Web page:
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Asian Maritime Strategies: Navigating Troubled Waters

Asian Maritime Strategies: Navigating Troubled Waters


By (author) Bernard D Cole

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  • Publisher: Naval Institute Press
  • Format: Hardback | 320 pages
  • Dimensions: 150mm x 229mm x 30mm | 612g
  • Publication date: 30 October 2013
  • Publication City/Country: Annopolis
  • ISBN 10: 1591141621
  • ISBN 13: 9781591141624
  • Edition statement: New.
  • Sales rank: 368,923

Product description

Asian Maritime Strategies explores one of the world's most complex and dangerous maritime arenas. Asia, stretching from the Aleutian Islands to the Persian Gulf, contains the world's busiest trade routes. It is also the scene of numerous maritime territorial disputes, pirate attacks, and terrorist threats. In response, the nations of the region are engaged in a nascent naval arms race. In this new work, Bernard Cole, author of the acclaimed The Great Wall At Sea, examines the maritime strategies and naval forces of the region's nations, as well as evaluating the threats and opportunities for cooperation at sea. The United States Navy is intimately involved in these disputes and opportunities, which threaten vital American economic, political, and security interests. The most useful geographical designation for maritime Asia is the "Indo-Pacific" and Cole provides both a survey of the maritime strategies of the primary nations of the Indo-Pacific region as well as an evaluation of the domestic and international politics that drive those strategies. The United States, Canada, Russia, Japan, North Korea, South Korea, China, the Philippines, Brunei, Indonesia, Vietnam, Singapore, Malaysia, Myanmar, India, Pakistan, Iran, the smaller Indian Ocean and Persian Gulf states are all surveyed and analyzed. The United States, Japan, China, and India draw the most attention, given their large modern navies and distant strategic reach and the author concludes that the United States remains the dominant maritime power in this huge region, despite its lack of a traditionally strong merchant marine. U.S. maritime power remains paramount, due primarily to its dominant navy. The Chinese naval modernization program deservedly receives a good deal of public attention, but Cole argues that on a day-to-day basis the Japanese Maritime Self-Defense Force, as its navy is named, is the most powerful maritime force in Far Eastern waters, while the modernizing Indian Navy potentially dominates the Indian Ocean. Most telling will be whether United States power and focus remain on the region, while adjusting to continued Chinese maritime power in a way acceptable to both nations. No other current or recent work provides such a complete description of the Indo-Pacific region's navies and maritime strategies, while analyzing the current and future impact of those forces.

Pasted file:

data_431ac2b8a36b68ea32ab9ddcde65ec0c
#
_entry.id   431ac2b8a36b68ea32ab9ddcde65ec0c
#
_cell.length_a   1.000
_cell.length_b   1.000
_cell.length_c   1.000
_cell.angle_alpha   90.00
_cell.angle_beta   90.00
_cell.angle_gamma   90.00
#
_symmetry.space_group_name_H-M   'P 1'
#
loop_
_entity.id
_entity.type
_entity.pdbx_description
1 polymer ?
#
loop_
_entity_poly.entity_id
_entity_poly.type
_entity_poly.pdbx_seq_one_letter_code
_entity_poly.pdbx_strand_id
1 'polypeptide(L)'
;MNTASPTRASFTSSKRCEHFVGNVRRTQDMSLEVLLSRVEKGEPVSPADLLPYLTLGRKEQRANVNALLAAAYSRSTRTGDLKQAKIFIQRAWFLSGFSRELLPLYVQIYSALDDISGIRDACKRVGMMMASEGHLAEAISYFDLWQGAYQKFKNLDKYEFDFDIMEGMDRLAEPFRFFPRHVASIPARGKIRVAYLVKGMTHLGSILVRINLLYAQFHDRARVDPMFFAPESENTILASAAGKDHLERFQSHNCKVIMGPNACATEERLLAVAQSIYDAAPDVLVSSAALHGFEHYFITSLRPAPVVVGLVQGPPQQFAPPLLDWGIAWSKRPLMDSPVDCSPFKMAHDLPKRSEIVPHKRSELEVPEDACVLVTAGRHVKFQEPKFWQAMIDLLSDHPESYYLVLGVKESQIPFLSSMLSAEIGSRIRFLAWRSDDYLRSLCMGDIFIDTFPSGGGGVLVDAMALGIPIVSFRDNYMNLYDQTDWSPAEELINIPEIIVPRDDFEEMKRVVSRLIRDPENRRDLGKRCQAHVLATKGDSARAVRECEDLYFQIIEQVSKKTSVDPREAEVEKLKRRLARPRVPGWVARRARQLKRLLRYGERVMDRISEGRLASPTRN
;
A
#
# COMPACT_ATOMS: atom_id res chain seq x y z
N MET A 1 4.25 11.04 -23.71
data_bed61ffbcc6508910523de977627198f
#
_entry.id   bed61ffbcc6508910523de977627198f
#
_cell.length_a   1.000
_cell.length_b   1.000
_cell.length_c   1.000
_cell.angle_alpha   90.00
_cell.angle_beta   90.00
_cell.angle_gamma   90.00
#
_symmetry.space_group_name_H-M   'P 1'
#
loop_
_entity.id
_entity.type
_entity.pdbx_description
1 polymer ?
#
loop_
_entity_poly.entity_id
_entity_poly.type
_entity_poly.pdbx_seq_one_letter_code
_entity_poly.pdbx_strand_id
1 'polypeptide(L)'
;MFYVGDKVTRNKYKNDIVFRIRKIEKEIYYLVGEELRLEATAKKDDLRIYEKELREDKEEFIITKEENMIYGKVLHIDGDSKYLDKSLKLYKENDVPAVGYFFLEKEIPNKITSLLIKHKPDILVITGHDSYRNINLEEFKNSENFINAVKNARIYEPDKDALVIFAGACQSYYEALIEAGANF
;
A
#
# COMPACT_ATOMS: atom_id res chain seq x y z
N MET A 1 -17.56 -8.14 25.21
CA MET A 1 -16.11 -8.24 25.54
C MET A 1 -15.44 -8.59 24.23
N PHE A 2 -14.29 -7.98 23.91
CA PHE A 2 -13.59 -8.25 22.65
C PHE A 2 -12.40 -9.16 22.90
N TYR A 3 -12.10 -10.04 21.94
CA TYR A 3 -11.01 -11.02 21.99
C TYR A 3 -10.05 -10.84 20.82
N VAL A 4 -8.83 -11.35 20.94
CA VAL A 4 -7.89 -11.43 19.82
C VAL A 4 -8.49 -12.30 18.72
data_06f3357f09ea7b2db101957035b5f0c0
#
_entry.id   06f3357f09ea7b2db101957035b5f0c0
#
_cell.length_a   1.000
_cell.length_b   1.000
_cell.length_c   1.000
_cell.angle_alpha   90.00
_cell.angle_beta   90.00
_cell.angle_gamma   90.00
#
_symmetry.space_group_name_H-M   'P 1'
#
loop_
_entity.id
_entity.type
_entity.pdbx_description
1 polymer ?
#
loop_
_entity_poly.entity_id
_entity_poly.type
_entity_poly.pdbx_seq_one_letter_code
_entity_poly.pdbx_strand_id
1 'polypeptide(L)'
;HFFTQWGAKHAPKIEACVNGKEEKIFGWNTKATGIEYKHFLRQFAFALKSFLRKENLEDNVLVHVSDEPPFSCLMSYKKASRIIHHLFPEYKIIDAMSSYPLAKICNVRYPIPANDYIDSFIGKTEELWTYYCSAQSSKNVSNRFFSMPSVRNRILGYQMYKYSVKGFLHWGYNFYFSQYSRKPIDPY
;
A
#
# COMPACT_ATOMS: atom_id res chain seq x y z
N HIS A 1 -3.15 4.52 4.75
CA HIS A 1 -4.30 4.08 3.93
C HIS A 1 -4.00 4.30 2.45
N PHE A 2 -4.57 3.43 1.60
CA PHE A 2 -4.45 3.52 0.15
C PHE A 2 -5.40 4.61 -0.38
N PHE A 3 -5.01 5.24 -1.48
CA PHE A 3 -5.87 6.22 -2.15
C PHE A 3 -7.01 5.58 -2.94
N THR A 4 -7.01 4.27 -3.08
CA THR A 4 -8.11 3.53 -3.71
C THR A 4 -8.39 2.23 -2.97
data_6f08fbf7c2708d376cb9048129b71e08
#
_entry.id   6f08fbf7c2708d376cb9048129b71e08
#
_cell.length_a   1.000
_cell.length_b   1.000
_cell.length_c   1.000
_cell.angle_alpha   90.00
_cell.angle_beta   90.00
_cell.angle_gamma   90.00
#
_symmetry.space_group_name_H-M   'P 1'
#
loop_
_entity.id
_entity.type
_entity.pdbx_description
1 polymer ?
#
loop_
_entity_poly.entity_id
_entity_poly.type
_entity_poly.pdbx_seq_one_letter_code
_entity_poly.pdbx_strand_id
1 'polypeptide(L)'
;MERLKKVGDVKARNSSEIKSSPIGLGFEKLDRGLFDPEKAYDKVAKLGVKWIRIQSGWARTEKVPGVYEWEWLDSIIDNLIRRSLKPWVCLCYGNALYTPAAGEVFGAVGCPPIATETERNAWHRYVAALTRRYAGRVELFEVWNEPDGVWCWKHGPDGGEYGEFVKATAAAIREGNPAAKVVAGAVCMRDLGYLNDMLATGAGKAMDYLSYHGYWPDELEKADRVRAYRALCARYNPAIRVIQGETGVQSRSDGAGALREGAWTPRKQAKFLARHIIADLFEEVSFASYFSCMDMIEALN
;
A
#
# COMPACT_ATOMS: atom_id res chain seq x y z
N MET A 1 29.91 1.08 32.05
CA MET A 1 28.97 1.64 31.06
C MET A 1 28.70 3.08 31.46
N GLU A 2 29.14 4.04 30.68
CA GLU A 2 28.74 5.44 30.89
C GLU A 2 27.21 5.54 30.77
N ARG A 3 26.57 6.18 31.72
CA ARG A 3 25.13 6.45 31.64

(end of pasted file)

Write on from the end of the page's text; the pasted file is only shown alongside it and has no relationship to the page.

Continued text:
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Review quote

"Bernard D. Cole's latest contribution to scholarship should grace the desk of any serious student of international relations in what the author broadly refers to as the Indo-Pacific region. His "The Great Wall at Sea" has served for years as a highly respected source on the history and modern emergence of China's People's Liberation Army Navy (PLAN). Cole, a retired Navy captain and long-time professor at Washington's National War College, speaks with authority once again in "Asian Maritime Strategies." Bernard Cole has written a comprehensive, well documented, and impressively argued work highlighting the importance of maritime power in the Indo-Pacific region.""--The Northern Mariner"